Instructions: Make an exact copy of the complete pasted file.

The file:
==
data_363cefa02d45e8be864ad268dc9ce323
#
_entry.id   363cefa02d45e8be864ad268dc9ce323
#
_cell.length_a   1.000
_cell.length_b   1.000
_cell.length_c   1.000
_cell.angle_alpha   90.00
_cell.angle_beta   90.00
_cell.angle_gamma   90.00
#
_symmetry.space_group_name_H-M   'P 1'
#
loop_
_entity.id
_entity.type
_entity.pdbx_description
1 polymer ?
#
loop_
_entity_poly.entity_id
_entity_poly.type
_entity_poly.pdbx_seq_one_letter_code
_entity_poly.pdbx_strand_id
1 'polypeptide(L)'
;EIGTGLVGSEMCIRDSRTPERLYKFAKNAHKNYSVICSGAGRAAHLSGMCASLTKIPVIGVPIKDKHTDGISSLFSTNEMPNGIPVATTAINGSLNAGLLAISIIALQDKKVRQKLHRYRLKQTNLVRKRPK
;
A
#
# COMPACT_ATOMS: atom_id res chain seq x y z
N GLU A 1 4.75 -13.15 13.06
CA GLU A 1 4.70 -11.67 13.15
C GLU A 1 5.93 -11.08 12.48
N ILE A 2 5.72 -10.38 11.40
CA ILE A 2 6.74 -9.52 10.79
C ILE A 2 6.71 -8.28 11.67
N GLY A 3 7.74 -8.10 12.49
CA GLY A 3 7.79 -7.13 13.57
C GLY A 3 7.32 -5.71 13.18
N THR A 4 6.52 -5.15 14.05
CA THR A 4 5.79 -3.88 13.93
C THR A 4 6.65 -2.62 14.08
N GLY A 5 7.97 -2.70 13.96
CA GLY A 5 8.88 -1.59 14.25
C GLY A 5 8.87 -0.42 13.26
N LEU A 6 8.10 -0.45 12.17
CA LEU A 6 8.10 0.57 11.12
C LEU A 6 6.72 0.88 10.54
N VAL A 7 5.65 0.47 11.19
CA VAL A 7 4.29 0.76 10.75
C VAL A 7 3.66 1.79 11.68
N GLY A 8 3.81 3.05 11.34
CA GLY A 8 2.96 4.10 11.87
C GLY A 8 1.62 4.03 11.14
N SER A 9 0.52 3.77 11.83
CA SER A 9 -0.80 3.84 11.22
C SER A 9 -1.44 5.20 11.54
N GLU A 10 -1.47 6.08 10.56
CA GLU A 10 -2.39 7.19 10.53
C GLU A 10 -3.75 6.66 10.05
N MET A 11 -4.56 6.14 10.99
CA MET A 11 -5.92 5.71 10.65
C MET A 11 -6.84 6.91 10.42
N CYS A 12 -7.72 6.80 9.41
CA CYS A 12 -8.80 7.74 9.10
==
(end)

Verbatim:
data_363cefa02d45e8be864ad268dc9ce323
#
_entry.id   363cefa02d45e8be864ad268dc9ce323
#
_cell.length_a   1.000
_cell.length_b   1.000
_cell.length_c   1.000
_cell.angle_alpha   90.00
_cell.angle_beta   90.00
_cell.angle_gamma   90.00
#
_symmetry.space_group_name_H-M   'P 1'
#
loop_
_entity.id
_entity.type
_entity.pdbx_description
1 polymer ?
#
loop_
_entity_poly.entity_id
_entity_poly.type
_entity_poly.pdbx_seq_one_letter_code
_entity_poly.pdbx_strand_id
1 'polypeptide(L)'
;EIGTGLVGSEMCIRDSRTPERLYKFAKNAHKNYSVICSGAGRAAHLSGMCASLTKIPVIGVPIKDKHTDGISSLFSTNEMPNGIPVATTAINGSLNAGLLAISIIALQDKKVRQKLHRYRLKQTNLVRKRPK
;
A
#
# COMPACT_ATOMS: atom_id res chain seq x y z
N GLU A 1 4.75 -13.15 13.06
CA GLU A 1 4.70 -11.67 13.15
C GLU A 1 5.93 -11.08 12.48
N ILE A 2 5.72 -10.38 11.40
CA ILE A 2 6.74 -9.52 10.79
C ILE A 2 6.71 -8.28 11.67
N GLY A 3 7.74 -8.10 12.49
CA GLY A 3 7.79 -7.13 13.57
C GLY A 3 7.32 -5.71 13.18
N THR A 4 6.52 -5.15 14.05
CA THR A 4 5.79 -3.88 13.93
C THR A 4 6.65 -2.62 14.08
N GLY A 5 7.97 -2.70 13.96
CA GLY A 5 8.88 -1.59 14.25
C GLY A 5 8.87 -0.42 13.26
N LEU A 6 8.10 -0.45 12.17
CA LEU A 6 8.10 0.57 11.12
C LEU A 6 6.72 0.88 10.54
N VAL A 7 5.65 0.47 11.19
CA VAL A 7 4.29 0.76 10.75
C VAL A 7 3.66 1.79 11.68
N GLY A 8 3.81 3.05 11.34
CA GLY A 8 2.96 4.10 11.87
C GLY A 8 1.62 4.03 11.14
N SER A 9 0.52 3.77 11.83
CA SER A 9 -0.80 3.84 11.22
C SER A 9 -1.44 5.20 11.54
N GLU A 10 -1.47 6.08 10.56
CA GLU A 10 -2.39 7.19 10.53
C GLU A 10 -3.75 6.66 10.05
N MET A 11 -4.56 6.14 10.99
CA MET A 11 -5.92 5.71 10.65
C MET A 11 -6.84 6.91 10.42
N CYS A 12 -7.72 6.80 9.41
CA CYS A 12 -8.80 7.74 9.10